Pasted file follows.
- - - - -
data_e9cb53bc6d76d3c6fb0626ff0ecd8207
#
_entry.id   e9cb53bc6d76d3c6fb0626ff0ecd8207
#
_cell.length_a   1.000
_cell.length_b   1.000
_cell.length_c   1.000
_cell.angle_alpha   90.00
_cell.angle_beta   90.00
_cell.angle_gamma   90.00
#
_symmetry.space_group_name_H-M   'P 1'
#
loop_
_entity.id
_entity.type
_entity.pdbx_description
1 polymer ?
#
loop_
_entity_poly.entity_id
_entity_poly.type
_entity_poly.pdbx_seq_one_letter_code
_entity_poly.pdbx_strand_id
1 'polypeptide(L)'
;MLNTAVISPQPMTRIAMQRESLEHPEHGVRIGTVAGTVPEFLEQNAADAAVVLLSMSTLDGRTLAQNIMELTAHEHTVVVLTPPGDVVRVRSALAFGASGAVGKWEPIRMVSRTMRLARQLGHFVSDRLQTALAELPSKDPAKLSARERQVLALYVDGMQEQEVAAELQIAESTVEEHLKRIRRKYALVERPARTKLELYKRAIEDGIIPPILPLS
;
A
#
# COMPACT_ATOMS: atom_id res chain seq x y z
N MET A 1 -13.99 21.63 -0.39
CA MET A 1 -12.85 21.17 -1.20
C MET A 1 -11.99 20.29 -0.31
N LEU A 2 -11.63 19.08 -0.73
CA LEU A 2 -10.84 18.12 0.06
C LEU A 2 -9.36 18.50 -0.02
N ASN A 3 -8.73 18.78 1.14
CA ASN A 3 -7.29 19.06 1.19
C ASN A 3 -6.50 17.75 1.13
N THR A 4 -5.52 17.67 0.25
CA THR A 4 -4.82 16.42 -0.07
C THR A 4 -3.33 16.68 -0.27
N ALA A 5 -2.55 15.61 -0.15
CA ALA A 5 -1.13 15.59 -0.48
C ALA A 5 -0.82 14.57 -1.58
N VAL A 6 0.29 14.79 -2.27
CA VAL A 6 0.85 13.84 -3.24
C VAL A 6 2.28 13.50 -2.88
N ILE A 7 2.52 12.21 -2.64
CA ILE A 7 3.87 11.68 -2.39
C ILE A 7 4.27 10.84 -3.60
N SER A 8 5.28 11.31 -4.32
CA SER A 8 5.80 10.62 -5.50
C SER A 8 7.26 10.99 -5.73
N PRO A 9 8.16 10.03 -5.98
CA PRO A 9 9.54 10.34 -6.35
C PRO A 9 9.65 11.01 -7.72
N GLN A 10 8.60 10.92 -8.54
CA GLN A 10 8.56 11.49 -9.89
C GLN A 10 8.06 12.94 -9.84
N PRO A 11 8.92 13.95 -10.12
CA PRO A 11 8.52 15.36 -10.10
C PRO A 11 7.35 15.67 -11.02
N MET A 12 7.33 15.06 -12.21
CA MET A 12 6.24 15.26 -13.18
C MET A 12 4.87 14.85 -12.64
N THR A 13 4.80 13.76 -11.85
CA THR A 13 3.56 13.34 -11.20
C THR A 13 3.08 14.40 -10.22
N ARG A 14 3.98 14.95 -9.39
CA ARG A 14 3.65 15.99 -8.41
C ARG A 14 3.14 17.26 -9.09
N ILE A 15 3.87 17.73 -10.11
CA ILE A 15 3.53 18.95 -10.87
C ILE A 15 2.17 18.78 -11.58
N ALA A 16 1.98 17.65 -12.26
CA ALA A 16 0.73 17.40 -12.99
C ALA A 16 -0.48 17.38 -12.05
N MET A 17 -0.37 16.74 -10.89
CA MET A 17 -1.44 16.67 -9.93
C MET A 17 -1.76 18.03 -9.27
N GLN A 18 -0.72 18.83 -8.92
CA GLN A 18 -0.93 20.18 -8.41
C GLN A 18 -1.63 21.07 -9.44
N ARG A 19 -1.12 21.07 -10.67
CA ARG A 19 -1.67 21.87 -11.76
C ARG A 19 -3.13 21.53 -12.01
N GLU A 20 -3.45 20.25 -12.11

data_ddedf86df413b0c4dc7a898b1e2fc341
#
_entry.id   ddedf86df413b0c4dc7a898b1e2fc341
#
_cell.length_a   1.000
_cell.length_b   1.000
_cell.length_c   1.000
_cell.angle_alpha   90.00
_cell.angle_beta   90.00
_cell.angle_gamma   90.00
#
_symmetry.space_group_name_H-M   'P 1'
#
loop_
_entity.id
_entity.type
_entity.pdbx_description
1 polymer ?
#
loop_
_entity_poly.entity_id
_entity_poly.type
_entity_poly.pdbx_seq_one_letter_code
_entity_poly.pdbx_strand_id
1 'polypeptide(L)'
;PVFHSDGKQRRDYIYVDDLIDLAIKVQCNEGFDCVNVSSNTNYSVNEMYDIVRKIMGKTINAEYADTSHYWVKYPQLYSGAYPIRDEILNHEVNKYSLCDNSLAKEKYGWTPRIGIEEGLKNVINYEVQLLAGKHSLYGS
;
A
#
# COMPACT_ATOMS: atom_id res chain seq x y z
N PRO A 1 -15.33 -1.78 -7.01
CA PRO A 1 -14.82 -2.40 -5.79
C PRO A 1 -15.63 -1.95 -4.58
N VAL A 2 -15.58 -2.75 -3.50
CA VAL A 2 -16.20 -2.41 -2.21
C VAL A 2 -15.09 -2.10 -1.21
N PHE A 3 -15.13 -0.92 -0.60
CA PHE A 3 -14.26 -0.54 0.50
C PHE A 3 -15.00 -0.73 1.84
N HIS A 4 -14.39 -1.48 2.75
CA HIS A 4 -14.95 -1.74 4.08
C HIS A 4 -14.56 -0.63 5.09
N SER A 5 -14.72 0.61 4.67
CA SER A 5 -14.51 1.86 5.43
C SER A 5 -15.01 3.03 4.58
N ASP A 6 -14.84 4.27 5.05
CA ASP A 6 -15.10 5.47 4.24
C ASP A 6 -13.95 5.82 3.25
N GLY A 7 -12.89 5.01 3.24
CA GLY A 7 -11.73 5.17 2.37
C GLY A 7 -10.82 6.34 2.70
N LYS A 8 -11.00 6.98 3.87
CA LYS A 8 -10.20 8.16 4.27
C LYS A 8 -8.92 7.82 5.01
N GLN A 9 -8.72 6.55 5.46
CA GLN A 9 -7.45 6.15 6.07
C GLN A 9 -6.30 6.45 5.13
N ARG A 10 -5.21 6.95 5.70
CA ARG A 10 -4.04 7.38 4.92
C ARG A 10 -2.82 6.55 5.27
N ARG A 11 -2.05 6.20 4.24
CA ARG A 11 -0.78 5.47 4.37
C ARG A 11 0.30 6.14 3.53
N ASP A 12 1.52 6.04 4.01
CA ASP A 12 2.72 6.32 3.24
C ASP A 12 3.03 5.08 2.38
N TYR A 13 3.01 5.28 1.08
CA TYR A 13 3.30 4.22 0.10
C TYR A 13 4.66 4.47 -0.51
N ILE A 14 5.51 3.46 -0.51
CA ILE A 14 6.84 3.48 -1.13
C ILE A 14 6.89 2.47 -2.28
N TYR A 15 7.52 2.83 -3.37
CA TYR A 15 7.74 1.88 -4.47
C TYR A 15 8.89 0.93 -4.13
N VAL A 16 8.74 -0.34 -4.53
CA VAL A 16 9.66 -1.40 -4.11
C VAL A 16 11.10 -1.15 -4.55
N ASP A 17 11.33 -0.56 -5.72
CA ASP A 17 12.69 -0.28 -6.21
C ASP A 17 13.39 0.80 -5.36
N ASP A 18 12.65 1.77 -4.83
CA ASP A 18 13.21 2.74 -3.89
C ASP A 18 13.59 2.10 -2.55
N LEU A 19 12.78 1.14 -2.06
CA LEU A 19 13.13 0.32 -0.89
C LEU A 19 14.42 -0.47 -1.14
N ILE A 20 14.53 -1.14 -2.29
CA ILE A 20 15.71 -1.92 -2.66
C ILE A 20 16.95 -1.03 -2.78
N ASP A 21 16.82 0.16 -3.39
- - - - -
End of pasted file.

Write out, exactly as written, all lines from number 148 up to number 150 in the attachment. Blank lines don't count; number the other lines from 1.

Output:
C ARG A 10 -2.82 6.55 5.27
N ARG A 11 -2.05 6.20 4.24
CA ARG A 11 -0.78 5.47 4.37